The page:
Pisa: weak links in European education?

The results of the first Pisa study since the Covid-19 pandemic were published on Tuesday. Around 690,000 schoolchildren aged 15 and 16 from 81 countries were tested. Compared to previous surveys, performance has declined in most countries. Almost all the top spots are occupied by East Asian states - along with Estonia. Europe's press looks at why.

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Trud (BG) /

Not dumber, but poorer

In the Pisa study, Bulgarian pupils came last in maths and second-last in reading within the EU. The social circumstances in which these children grow up are a crucial factor that is often underestimated, Trud points out:

“There has been no drop in the examination results of Bulgarian children. The performance of those pupils we categorise as having 'good socio-economic status' is similar to that of their peers in the top countries and has not changed much over the years. The aberration lies in the demographic ratio between these children and the less well-off, but this is a topic we don't seem to be ready to address yet.”

Iltalehti (FI) /

Nationwide exam would be a good idea

Iltalehti would like to see education given higher priority once more:

“Specifically, we could try introducing a 'state exam' like the one held in Estonia, which every young person has to take [in the 9th grade]. ... Such a nationwide exam would encourage schools to work in a more result-orientated way and encourage pupils to work harder. One of the key secrets of Pisa winner Singapore is its culture: the parents of the children attach more importance to education than in other countries. 'It's a question of values: education is the priority and your future,' an OECD expert recently said about Singaporeans' attitude to schooling. In Finland, this attitude has been lost in recent years.”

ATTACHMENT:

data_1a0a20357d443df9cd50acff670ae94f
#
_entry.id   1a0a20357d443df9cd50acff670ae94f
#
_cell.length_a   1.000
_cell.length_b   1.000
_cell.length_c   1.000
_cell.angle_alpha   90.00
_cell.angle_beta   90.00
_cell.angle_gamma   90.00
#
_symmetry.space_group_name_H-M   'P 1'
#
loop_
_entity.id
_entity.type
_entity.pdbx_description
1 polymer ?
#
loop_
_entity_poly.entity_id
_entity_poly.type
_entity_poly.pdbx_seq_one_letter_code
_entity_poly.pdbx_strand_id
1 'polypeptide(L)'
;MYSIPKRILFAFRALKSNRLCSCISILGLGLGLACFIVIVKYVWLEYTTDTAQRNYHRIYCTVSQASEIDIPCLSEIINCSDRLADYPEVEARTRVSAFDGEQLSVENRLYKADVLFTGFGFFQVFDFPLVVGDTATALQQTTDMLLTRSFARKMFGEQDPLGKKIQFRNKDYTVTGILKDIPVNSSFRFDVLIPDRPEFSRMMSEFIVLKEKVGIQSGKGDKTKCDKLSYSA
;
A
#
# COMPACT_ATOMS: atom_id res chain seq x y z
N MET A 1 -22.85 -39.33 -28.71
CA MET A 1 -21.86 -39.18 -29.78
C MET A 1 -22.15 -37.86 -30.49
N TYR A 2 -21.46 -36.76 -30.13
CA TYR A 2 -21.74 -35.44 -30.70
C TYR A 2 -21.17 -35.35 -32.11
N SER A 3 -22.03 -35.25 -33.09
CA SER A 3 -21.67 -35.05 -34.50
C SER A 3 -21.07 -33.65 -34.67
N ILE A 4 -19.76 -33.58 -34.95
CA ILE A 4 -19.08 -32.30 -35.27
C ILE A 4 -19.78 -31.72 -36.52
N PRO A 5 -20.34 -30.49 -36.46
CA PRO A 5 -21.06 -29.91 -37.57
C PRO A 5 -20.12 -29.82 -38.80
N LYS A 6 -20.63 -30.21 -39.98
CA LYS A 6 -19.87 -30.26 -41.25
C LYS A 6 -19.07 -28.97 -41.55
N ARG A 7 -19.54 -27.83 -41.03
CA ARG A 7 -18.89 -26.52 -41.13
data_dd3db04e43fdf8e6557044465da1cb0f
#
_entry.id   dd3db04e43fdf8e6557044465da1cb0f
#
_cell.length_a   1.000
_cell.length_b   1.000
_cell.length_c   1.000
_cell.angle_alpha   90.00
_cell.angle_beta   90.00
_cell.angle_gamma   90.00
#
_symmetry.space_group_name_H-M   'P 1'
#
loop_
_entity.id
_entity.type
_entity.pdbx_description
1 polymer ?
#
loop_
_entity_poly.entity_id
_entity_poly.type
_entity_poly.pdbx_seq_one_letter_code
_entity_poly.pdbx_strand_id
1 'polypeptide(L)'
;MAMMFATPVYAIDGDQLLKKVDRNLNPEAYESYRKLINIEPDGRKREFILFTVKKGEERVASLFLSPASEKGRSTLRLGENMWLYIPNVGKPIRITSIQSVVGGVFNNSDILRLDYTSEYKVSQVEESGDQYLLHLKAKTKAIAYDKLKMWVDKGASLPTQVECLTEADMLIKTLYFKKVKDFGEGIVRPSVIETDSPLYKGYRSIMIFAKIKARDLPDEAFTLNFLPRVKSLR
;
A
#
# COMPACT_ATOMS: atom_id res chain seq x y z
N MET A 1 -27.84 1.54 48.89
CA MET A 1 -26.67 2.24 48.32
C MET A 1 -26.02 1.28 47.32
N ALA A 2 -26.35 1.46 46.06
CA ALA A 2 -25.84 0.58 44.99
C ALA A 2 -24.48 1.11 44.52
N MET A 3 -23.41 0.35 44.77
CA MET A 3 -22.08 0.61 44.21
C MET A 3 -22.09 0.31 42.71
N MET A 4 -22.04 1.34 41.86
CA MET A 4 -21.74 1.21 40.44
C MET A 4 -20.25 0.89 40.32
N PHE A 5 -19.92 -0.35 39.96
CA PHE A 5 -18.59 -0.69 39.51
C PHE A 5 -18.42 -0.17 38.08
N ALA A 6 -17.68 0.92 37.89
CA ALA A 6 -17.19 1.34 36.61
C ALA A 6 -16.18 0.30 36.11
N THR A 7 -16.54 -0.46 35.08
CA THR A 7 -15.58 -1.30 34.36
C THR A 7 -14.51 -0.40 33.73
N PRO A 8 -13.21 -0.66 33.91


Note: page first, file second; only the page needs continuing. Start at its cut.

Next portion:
Õhtuleht (EE) /

Teachers' salaries a key issue

Columnist Mart Soidro complains in Õhtuleht that the government is taking credit for the good Pisa results but ignoring teachers' demands for a pay rise:

“In an ironic twist of fate, it was announced this week that Estonian pupils came fourth in the world and first in Europe in the Pisa test. The credit is naturally going to Prime Minister Kaja Kallas, who will no doubt be keen to collect the prize. Teachers, on the other hand, are supposed to eat snow in winter and chew grass in the summer. I apologise for my cynical comment, but I'm really surprised that the minister for education and research received no support from the rest of the government for her proposal for teachers' salaries to be increased.”

Eesti Päevaleht (EE) /

Many contributed to Estonia's success

Estonia's score was the best in Europe. But that success did not come easily, Eesti Päevaleht points out:

“Once again, we can be proud of our education system, which is one of the best in the world. Admittedly, Estonia's performance is a little worse than in 2018, but it seems that the pandemic period hit other countries even harder. One is forced to admit that we don't really know what's behind Estonia's Pisa success, but we all contributed to a greater or lesser extent: students, teachers, parents and the state. ... Many of the teachers who have contributed so much will be retiring in the coming years. ... If we do not make a concerted effort now to replace them with equally talented and hard-working educators, we will be resting on our laurels.”

Helsingin Sanomat (FI) /

The search for culprits begins

Helsingin Sanomat blames social changes for the country's worsening Pisa results:

“The Pisa report has triggered a new search for causes and culprits in Finland. It will be hard to reach a consensus, and we certainly don't know why Finland was so good 20 years ago. Part of the responsibility for the downward trend lies with the schools and the reforms implemented there, which are already being called into question. Estonia has avoided Finland's mistakes. The poorer Pisa results are probably due more to changing values and time management in society as a whole, a trend that is more difficult to reverse.”

Jutarnji list (HR) /

Croatia no better than the others

Jutarnji list explains why Croatia was able to catch up with the OECD average in science and reading literacy seven years earlier than expected:

“It's not Croatia that has come closer to the OECD average, but that the poorer results of the other countries (mostly due to the cancellation of lessons during the pandemic) lowered the average in our favour. ... If we can learn from anyone, it's Germany and Estonia. The takeaway for both countries is the same: teachers are the main reason for student's good results. However, not just any teachers [but good, motivated ones].”

Primorske novice (SI) /